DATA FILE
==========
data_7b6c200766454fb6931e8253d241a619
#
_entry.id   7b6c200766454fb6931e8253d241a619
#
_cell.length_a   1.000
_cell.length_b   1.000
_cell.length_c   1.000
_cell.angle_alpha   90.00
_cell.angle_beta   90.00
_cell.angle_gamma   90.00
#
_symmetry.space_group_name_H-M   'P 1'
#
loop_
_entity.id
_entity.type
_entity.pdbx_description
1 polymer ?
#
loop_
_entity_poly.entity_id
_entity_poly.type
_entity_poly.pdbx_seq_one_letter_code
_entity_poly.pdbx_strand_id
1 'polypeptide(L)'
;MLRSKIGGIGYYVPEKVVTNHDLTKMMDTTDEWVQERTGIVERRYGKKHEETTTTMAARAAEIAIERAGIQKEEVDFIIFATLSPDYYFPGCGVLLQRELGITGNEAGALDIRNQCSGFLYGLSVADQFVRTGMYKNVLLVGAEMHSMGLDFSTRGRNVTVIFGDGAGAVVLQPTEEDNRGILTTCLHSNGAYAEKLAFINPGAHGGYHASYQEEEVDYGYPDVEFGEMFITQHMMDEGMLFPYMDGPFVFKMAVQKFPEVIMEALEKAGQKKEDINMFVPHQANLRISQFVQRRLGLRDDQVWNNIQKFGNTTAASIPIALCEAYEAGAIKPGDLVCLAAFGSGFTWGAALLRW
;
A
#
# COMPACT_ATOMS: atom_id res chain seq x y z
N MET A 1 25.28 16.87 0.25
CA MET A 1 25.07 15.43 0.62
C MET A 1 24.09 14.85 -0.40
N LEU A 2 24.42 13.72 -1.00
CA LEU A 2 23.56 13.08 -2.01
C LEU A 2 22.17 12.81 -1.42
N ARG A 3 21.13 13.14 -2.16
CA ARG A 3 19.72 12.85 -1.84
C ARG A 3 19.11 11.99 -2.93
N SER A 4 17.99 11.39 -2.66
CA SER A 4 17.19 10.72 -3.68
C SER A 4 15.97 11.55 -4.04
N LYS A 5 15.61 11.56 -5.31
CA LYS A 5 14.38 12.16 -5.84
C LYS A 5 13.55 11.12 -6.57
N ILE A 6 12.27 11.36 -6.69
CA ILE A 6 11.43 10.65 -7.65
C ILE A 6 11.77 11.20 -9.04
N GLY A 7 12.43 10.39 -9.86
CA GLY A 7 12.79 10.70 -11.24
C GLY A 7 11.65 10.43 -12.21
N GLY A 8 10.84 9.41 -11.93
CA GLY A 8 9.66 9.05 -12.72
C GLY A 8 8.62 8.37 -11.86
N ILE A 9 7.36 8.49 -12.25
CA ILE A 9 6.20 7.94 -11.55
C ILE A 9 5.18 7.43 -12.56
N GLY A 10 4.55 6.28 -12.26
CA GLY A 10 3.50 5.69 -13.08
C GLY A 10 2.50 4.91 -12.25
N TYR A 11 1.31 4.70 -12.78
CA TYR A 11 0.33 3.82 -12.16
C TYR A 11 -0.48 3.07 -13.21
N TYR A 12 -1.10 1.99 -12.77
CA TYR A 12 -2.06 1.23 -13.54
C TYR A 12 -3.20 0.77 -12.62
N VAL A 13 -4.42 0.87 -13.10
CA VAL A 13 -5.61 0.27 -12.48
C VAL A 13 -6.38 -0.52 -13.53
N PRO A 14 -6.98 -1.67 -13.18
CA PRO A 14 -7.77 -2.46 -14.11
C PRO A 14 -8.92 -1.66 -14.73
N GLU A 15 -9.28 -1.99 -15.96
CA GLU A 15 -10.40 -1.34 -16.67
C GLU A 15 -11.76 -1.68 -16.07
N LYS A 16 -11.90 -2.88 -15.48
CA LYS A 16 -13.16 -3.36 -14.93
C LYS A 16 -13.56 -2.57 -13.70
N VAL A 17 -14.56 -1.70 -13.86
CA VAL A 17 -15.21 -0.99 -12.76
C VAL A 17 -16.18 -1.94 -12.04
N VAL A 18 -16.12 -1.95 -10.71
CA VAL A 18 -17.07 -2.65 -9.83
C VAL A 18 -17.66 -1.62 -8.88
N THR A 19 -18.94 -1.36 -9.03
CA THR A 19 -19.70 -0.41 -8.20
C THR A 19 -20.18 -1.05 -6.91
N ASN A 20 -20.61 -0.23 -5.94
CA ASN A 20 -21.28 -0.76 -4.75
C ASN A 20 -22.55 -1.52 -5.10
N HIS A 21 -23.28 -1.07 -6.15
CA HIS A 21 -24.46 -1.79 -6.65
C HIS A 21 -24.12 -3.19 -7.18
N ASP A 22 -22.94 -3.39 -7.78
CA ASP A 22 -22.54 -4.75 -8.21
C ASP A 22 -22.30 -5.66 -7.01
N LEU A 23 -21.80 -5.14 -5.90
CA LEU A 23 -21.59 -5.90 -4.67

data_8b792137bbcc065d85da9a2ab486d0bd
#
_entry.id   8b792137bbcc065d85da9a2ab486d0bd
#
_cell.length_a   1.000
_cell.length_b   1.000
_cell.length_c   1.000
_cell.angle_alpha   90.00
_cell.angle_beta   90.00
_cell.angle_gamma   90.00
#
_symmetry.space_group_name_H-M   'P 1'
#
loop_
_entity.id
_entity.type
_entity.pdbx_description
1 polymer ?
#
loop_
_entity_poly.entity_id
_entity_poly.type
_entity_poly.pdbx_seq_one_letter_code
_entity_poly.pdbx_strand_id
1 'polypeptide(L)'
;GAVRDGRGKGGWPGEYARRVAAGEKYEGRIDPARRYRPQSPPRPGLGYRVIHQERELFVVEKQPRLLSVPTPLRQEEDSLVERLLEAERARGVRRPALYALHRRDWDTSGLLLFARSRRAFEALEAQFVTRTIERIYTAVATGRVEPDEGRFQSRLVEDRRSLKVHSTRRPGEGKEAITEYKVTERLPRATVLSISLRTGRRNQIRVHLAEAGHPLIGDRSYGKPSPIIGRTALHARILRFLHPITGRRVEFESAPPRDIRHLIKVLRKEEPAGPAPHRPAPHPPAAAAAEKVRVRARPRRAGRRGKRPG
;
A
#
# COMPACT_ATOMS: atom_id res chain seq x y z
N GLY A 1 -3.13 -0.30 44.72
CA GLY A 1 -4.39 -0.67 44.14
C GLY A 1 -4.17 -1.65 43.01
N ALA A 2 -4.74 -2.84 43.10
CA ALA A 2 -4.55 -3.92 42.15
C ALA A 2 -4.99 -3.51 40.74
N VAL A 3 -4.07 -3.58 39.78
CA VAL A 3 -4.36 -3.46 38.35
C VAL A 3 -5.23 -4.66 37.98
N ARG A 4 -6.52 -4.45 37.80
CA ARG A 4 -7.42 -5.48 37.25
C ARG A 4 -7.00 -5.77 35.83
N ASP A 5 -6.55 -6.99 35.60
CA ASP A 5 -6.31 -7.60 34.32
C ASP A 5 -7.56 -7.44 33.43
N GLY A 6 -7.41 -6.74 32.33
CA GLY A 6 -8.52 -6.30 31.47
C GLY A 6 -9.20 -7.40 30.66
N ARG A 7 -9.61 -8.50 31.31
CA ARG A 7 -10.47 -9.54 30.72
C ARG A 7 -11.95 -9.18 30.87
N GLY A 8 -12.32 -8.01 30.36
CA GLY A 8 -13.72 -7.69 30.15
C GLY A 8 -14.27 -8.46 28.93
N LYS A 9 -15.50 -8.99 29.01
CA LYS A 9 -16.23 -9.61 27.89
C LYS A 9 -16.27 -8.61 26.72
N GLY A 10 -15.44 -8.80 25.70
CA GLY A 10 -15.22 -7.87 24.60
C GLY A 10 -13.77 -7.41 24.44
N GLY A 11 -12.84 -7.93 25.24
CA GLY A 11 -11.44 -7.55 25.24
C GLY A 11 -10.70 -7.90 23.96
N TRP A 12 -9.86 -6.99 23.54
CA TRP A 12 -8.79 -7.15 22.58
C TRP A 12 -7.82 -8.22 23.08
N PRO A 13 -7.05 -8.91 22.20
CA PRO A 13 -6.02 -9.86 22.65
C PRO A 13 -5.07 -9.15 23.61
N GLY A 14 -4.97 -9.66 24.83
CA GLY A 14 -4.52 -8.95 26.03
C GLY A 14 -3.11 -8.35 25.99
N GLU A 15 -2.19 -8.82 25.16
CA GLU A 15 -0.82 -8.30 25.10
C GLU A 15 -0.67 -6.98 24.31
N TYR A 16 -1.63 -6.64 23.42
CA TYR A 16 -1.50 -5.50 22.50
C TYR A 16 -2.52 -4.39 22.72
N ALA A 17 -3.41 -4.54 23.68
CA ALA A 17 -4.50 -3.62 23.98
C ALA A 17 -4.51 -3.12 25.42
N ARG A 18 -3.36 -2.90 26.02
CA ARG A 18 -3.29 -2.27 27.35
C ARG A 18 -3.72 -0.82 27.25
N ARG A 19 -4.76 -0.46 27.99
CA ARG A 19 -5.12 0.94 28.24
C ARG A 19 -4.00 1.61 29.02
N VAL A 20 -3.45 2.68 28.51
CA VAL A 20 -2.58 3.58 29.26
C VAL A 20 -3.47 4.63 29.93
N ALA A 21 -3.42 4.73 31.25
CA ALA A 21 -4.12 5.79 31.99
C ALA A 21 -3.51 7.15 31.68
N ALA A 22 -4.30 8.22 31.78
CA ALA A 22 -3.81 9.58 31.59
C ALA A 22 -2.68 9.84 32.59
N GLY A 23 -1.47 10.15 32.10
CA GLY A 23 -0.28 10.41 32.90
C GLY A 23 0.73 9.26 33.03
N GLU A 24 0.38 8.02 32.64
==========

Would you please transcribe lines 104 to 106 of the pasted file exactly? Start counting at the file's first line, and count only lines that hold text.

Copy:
_cell.length_b   1.000
_cell.length_c   1.000
_cell.angle_alpha   90.00